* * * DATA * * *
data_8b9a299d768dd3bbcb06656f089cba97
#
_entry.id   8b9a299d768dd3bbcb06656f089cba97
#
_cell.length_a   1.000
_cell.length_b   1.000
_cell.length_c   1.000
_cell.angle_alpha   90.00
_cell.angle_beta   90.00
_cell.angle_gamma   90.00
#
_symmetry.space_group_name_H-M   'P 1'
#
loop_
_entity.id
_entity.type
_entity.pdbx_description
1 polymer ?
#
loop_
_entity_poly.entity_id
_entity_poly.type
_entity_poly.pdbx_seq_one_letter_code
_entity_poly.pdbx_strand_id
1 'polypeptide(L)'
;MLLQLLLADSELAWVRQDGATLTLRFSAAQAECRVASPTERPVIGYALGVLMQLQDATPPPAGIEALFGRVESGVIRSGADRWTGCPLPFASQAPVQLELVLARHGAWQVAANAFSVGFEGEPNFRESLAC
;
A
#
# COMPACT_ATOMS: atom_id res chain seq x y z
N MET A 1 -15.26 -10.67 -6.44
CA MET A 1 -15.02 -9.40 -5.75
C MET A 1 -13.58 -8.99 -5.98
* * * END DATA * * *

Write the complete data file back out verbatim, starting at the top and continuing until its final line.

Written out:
data_8b9a299d768dd3bbcb06656f089cba97
#
_entry.id   8b9a299d768dd3bbcb06656f089cba97
#
_cell.length_a   1.000
_cell.length_b   1.000
_cell.length_c   1.000
_cell.angle_alpha   90.00
_cell.angle_beta   90.00
_cell.angle_gamma   90.00
#
_symmetry.space_group_name_H-M   'P 1'
#
loop_
_entity.id
_entity.type
_entity.pdbx_description
1 polymer ?
#
loop_
_entity_poly.entity_id
_entity_poly.type
_entity_poly.pdbx_seq_one_letter_code
_entity_poly.pdbx_strand_id
1 'polypeptide(L)'
;MLLQLLLADSELAWVRQDGATLTLRFSAAQAECRVASPTERPVIGYALGVLMQLQDATPPPAGIEALFGRVESGVIRSGADRWTGCPLPFASQAPVQLELVLARHGAWQVAANAFSVGFEGEPNFRESLAC
;
A
#
# COMPACT_ATOMS: atom_id res chain seq x y z
N MET A 1 -15.26 -10.67 -6.44
CA MET A 1 -15.02 -9.40 -5.75
C MET A 1 -13.58 -8.99 -5.98